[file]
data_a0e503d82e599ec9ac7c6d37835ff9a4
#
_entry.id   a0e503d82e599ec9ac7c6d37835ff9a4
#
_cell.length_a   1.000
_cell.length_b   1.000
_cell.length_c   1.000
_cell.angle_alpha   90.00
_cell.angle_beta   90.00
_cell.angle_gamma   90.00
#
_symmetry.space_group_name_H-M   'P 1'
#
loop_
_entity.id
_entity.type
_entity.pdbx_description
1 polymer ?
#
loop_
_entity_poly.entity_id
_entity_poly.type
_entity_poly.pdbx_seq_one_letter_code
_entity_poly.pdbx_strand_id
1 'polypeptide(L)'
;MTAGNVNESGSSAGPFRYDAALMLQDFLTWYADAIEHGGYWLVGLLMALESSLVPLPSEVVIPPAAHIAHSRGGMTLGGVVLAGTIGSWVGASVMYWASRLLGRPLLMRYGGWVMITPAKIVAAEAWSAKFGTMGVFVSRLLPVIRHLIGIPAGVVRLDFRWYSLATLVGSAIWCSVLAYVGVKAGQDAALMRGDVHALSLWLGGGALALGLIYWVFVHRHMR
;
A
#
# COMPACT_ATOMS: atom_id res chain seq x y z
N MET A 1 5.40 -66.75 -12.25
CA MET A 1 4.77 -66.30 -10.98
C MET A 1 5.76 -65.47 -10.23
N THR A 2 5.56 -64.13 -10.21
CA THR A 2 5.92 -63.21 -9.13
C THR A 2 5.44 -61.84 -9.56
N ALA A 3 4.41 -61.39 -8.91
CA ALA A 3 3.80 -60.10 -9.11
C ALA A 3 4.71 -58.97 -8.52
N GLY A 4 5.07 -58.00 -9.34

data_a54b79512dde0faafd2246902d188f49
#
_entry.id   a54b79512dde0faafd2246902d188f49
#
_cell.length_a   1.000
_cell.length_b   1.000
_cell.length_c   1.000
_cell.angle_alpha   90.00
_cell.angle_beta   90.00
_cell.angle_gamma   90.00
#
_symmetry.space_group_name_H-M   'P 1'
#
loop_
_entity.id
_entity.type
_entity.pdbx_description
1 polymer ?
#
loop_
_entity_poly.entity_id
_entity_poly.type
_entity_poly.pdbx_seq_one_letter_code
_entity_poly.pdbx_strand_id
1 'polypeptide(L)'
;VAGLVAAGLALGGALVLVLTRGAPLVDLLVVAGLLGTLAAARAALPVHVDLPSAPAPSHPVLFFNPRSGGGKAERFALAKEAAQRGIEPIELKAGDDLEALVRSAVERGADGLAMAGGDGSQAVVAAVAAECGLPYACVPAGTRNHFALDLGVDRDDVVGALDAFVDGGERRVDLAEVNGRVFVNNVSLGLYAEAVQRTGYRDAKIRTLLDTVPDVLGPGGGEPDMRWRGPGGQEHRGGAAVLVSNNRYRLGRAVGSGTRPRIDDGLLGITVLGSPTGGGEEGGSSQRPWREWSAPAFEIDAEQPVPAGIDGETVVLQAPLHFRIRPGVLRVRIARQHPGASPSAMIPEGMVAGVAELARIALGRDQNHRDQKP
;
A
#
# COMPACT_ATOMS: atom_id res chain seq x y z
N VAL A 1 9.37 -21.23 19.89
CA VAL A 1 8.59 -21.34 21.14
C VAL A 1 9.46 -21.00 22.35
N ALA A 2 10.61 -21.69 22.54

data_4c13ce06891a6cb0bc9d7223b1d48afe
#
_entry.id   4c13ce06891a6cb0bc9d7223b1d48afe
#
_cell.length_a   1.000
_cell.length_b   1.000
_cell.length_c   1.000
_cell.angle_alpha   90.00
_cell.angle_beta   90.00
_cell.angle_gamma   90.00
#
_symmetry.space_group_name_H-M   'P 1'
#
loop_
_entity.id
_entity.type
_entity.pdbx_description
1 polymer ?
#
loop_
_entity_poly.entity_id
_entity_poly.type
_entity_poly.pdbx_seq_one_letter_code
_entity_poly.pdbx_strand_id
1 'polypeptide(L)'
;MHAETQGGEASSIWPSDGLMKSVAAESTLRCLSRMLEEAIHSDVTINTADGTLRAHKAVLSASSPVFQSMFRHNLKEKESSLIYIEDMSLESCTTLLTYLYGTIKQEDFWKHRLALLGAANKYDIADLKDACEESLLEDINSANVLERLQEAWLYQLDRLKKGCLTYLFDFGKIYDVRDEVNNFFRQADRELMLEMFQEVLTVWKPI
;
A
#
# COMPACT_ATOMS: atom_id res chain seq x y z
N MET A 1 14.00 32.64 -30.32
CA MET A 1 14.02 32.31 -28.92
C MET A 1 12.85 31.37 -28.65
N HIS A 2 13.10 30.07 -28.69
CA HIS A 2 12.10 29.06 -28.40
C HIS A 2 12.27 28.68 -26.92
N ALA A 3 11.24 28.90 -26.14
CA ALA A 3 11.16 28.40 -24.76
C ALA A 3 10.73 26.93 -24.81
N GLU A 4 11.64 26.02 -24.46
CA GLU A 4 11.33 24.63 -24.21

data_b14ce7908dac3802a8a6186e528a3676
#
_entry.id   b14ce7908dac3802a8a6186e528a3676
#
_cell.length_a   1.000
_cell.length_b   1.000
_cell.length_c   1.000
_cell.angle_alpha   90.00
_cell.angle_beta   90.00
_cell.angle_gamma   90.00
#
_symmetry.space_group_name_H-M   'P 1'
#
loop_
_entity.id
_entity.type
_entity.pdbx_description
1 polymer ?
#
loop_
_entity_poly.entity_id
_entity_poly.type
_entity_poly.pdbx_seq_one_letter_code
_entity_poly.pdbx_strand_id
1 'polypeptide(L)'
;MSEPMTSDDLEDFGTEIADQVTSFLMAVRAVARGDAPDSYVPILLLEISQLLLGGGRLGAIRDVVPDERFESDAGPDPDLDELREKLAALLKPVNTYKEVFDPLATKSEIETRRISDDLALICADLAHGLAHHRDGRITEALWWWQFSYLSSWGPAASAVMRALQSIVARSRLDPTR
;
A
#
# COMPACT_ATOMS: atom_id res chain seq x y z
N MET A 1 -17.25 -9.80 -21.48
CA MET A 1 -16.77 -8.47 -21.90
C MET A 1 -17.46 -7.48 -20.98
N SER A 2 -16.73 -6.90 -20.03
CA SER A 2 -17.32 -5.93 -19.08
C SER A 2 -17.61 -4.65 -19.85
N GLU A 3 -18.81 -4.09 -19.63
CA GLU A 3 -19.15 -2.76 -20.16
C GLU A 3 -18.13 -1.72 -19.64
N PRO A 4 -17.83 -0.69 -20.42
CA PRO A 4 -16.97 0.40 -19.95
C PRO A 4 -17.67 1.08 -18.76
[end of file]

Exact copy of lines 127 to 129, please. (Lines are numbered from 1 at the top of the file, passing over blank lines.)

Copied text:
_symmetry.space_group_name_H-M   'P 1'
#
loop_